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New trial on tap for Wisconsin man convicted of killing wife

Mark Jensen looks at his attorney, Craig Albee, during a bond hearing in Kenosha in 2016. On Wednesday, the Kenosha News reported, the Wisconsin Court of Appeals has ordered a new trial for Jensen, a man convicted in the poisoning death of his wife. (Sean Krajacic/The Kenosha News via AP, File)

Mark Jensen looks at his attorney, Craig Albee, during a bond hearing in Kenosha in 2016. On Wednesday, the Kenosha News reported, the Wisconsin Court of Appeals has ordered a new trial for Jensen, a man convicted in the poisoning death of his wife. (Sean Krajacic/The Kenosha News via AP, File)

KENOSHA, Wis. (AP) — A Wisconsin appellate court has ordered a new trial for a man convicted in the poisoning death in 1998 of his wife.

The Wisconsin Court of Appeals ruled Wednesday that a lower court judge erred in 2017 when he reinstated Mark Jensen’s conviction in the death of his wife, Julie, the Kenosha News reported. It was a case that depended heavily on a letter and voicemail messages Julie Jensen left before her death.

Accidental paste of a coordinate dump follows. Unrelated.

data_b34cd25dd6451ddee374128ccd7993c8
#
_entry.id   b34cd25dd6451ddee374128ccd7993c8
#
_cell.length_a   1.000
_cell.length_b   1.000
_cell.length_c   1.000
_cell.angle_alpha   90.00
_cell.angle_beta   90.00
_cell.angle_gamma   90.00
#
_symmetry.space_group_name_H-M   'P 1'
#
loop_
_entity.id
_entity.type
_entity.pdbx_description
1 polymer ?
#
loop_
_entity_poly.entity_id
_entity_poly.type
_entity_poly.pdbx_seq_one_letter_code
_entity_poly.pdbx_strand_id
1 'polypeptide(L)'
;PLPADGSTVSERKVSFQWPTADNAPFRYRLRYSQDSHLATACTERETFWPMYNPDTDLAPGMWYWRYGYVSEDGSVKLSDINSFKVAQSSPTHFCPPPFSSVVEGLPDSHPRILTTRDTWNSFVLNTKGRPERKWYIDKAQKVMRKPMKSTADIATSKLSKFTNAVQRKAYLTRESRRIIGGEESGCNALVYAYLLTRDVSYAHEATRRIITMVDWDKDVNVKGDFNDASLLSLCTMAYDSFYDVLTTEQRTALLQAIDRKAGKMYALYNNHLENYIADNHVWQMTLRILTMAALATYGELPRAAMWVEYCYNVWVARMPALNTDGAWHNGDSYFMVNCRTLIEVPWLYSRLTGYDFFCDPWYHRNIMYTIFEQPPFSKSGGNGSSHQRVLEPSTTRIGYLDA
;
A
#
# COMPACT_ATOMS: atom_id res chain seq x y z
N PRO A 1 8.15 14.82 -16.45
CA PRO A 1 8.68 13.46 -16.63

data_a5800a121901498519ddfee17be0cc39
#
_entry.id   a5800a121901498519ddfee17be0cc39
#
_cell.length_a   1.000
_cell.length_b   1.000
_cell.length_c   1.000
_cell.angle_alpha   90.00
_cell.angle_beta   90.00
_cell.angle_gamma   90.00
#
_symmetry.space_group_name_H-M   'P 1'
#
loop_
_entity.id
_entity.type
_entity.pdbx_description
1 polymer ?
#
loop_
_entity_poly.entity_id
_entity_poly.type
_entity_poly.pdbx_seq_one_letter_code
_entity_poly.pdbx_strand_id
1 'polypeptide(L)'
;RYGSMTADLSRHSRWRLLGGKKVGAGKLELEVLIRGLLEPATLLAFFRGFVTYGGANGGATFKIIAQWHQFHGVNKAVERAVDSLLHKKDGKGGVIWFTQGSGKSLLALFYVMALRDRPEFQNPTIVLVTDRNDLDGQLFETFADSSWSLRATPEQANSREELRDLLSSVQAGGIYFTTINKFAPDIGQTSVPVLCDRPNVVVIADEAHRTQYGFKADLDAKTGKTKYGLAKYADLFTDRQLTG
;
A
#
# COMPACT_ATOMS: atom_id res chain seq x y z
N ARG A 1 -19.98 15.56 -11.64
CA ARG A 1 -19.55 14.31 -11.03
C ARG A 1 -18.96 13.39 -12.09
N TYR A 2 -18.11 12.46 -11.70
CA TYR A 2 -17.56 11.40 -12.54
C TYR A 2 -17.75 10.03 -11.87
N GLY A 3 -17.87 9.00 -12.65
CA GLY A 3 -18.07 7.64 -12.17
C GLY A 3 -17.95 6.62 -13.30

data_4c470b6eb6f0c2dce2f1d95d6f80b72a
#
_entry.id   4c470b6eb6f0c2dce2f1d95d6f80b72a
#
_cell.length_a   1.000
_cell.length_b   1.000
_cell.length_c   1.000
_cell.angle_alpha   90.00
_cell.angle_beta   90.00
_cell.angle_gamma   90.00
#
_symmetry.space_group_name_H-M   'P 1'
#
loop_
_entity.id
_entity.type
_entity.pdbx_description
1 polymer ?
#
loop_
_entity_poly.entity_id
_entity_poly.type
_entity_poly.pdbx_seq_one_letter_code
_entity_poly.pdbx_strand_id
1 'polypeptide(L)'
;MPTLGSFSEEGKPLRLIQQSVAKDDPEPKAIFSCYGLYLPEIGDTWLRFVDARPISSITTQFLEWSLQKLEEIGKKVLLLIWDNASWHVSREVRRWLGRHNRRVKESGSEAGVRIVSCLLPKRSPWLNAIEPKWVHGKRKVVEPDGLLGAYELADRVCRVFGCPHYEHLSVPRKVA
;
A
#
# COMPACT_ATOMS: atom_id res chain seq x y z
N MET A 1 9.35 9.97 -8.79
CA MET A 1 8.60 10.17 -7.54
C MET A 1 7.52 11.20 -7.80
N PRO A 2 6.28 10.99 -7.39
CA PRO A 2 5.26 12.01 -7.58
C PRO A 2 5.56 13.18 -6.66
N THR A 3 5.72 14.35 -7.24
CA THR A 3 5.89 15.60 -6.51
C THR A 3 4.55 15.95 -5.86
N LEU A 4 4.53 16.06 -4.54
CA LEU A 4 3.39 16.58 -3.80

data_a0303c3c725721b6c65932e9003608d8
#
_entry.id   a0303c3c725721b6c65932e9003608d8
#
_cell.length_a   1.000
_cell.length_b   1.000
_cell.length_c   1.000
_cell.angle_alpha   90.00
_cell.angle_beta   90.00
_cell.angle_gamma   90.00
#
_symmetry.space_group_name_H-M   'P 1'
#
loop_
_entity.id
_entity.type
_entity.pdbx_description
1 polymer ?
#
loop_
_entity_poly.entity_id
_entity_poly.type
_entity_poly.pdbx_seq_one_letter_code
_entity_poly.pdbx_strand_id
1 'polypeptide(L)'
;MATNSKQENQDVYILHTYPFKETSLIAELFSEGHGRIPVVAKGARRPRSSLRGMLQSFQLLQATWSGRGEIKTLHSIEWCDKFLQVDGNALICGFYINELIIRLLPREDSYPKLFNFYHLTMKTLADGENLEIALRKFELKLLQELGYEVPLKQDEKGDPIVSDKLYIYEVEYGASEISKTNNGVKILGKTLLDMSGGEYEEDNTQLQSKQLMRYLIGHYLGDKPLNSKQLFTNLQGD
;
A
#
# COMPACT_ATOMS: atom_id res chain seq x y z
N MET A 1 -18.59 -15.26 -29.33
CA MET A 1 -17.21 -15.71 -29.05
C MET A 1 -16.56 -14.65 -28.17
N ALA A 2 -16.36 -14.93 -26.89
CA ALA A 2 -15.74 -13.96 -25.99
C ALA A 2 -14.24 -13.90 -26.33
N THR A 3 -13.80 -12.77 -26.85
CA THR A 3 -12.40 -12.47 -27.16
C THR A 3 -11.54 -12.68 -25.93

The long-running case began when Julie Jensen’s body was found in the Pleasant Prairie home she shared with her husband and their two sons. Her death was initially ruled a suicide and it took more than nine years for the case to go to trial.

Mark Jensen, now 60, has maintained his innocence. His attorneys argued Julie Jensen was depressed and killed herself after framing her husband. Prosecutors said Jensen killed his wife with antifreeze in order to be with his mistress and that he searched the internet for ways to make her death look like a suicide.

Jensen was eventually convicted in 2008, on evidence that included a letter Julie Jensen wrote before her death and gave to a neighbor. In it, she wrote that “if anything happens to me” that her husband “would be my first suspect.”

The case has bounced between the Wisconsin Supreme Court and several federal courts. In 2017, Kenosha County Circuit Judge Chad Kerkman reinstated Jensen’s conviction despite earlier decisions by the state Supreme Court and federal courts to disallow Julie Jensen’s letter.

“That the jury improperly heard Julie’s voice from the grave in the way it did means there is no doubt that Jensen’s rights under the federal Confrontation Clause were violated,” the state Supreme Court said in ordering a new trial.

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